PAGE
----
My rating: 4.5 out of 5

Bookshelf: Yes

How I got it: Bought

I Really Don’t Recommend Reading This Unless You’ve Read The Previous Books In The Series

Review: Burndive by Karin Lowachee (Warchild Universe #2)

Burndive by Karin Lowachee  (Warchild Universe #2)

From the back of the book

The son of an infamous starship captain, the grandson of a diplomat admiral, and his home station’s “Hot #1 Bachelor,” Ryan Azarcon lives in a fishbowl.  After witnessing a horrific terrorist bombing of his grandfather’s embassy, Ryan’s grief-stricken face is plastered all over the net.  Now, a year later, he is still plagued by nightmares of bloody destruction that make him desperate to escape his family, the relentless media, and his memories.  When his distant and domineering father takes controversial action in the long, depleting interstellar conflict, Ryan is targeted by assassins.  Forced to confront the violence, he begins to question everything he thought he knew about the war and his father.  He will realize that the enemy is not who he thinks and uncover a secret that may destroy any hope of peace…

My Rating: 5 out of 5

Bookshelf: Definitely

How I got it: Bought

If You Haven’t Read Warchild Already, Click At Your Own Risk.

Review: Warchild by Karin Lowachee

Warchild by Karin Lowachee  (Warchild series #1)

From the back of the book

The merchant ship Mukudori encompasses the whole of eight-year-old Jos’s world, until a notorious pirate destroys the ship, slaughters the adults, and enslaves the children.  Thus begins a desperate odyssey of terror and escape that takes Jos beyond known space to the homeworld of the strits, Earth’s alien enemies.  To survive, the boy must become a living weapon and a master spy.  But no training will protect Jos in a war where every hope might be a deadly lie, and every friendship might hide a lethal betrayal.  And all the while he will face the most grueling trial of his life…becoming his own man.

My Rating: 5 out of 5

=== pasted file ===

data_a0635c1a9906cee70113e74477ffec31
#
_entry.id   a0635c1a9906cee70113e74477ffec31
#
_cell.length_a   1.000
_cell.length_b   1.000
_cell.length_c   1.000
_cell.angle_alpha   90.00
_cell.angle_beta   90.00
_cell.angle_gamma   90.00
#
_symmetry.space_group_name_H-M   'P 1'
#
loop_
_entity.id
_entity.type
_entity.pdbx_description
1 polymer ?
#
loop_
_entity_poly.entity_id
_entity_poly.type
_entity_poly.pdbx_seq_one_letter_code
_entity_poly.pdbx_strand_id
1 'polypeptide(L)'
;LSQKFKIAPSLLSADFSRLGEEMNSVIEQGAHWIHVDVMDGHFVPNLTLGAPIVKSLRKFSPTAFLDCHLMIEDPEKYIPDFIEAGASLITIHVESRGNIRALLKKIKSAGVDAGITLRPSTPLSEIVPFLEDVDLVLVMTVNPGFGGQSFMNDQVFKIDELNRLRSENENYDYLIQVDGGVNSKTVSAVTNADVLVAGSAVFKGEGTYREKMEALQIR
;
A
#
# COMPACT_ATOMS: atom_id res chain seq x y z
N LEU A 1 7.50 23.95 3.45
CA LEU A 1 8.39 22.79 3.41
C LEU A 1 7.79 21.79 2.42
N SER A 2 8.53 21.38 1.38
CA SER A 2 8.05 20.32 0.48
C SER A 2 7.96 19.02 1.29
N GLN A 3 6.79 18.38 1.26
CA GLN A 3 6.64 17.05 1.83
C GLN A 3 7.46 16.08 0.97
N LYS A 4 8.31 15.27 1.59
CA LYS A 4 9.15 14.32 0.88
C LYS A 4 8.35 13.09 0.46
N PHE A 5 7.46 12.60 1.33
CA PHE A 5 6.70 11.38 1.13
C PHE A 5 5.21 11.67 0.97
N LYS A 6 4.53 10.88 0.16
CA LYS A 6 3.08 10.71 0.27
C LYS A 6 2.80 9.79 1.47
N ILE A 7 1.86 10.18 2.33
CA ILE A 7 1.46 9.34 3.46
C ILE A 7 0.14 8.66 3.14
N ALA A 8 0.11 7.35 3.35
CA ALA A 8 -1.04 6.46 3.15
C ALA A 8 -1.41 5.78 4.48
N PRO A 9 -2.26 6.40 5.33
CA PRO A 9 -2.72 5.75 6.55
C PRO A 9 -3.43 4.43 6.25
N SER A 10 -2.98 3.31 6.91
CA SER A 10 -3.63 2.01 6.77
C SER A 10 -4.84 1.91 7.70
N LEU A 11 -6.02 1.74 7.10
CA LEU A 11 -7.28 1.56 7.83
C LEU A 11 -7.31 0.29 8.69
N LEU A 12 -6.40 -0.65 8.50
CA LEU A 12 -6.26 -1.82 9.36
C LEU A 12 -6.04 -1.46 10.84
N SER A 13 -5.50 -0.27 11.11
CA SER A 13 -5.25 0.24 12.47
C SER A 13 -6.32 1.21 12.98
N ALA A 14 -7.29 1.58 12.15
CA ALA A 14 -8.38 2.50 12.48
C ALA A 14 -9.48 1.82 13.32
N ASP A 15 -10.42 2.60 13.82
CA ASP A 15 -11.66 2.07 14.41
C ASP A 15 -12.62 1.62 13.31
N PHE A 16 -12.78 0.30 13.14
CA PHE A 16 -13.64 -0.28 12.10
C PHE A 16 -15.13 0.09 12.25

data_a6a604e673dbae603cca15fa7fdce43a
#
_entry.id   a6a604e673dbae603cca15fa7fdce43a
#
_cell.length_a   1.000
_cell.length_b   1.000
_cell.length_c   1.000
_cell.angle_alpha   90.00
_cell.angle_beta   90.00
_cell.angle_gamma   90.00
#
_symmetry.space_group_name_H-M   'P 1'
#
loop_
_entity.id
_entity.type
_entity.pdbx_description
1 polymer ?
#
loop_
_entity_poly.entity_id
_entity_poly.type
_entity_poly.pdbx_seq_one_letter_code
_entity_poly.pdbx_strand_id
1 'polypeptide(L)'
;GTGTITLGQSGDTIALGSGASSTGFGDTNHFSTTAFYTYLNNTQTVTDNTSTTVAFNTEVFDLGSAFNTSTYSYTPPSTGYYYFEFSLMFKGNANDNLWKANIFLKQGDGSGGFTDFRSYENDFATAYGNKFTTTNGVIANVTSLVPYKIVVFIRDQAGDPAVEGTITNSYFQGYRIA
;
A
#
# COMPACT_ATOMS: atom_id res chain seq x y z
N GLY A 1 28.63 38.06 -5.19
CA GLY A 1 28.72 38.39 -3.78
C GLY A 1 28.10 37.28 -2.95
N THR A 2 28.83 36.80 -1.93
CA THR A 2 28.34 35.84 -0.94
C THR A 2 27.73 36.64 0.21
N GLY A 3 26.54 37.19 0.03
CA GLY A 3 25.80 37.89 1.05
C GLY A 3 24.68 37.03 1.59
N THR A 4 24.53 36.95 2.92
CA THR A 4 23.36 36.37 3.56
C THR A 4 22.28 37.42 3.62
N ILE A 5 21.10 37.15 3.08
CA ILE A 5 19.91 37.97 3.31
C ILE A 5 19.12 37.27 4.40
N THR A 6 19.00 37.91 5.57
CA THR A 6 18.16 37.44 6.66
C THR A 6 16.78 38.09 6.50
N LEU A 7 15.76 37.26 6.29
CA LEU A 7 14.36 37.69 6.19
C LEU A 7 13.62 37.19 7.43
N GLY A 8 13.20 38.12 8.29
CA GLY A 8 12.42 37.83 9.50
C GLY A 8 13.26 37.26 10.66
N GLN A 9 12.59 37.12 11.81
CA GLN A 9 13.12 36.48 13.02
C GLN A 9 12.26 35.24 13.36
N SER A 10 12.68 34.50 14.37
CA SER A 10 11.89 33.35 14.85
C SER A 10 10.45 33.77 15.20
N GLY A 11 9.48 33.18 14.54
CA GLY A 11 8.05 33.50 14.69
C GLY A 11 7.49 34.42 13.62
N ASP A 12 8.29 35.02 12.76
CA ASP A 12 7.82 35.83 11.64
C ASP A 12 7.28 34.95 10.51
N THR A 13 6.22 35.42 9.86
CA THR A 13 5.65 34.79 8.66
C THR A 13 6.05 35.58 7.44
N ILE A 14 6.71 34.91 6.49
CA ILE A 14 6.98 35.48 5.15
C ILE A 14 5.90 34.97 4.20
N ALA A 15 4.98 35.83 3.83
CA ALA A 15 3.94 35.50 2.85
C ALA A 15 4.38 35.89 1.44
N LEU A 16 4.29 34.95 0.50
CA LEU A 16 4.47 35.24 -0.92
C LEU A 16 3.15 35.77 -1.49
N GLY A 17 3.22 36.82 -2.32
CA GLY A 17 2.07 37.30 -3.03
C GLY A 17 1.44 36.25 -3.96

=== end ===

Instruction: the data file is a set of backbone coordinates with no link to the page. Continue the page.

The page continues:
Bookshelf: Definitely

How I got it: Bought

I first heard of this from CalicoReaction’s blog.  I’ve read some really amazing things based on her reviews, and since the review of this series was so glowing, I decided to give it a shot. Frakking awesome.  Warchild is the beginning of a series, but the series set up is a little differently.  Each book follows one young man, but they all happen in the same world and in nearly the same time frame.  It’s three different points of view of the same major events.  Warchild follows Jos Musey (who’s my favorite of the three!).  The events that Jos faces are so harsh, and it’s interesting to see how he reacts and handles them.  It reminded me a little of Ender’s Game, but only very slightly; not enough to say that “if you liked Ender’s Game, you’ll definitely enjoy this.” It’s the same type of story since it’s about a boy that’s growing up in a war-torn universe and has to figure out his role. But that’s where the similarity ends. It’s a broad plot generalization, but the authors have very different views on how the characters should end up. Warchild is very gritty and quite dark as some points.  I do want to express a word of caution for those concerned with certain subject matters.  Potential sexual abuse of children is a topic often brought up throughout the book.  It shocked me and made me a little uneasy the first time I read it, but it didn’t keep me from falling in love with this book.  If you like space opera, military sci-fi, heck, I guess even Ender’s Game you may want to check this out.  Definitely find a used copy of this or even check the library because $20 for a mass market paperback is just ridiculous.

NB – I received a Nook for Christmas, and while searching around to see what books are available, I found both Warchild and Burndive available on at reasonable prices. Yay!! If you have a Nook, or the Nook app on your iPhone, iPad, Android, or even your computer, then it’s now easier for you to enjoy the awesomeness that is the Warchild series. Unfortunately as of right now (1/12/11) only Warchild is available on the Kindle.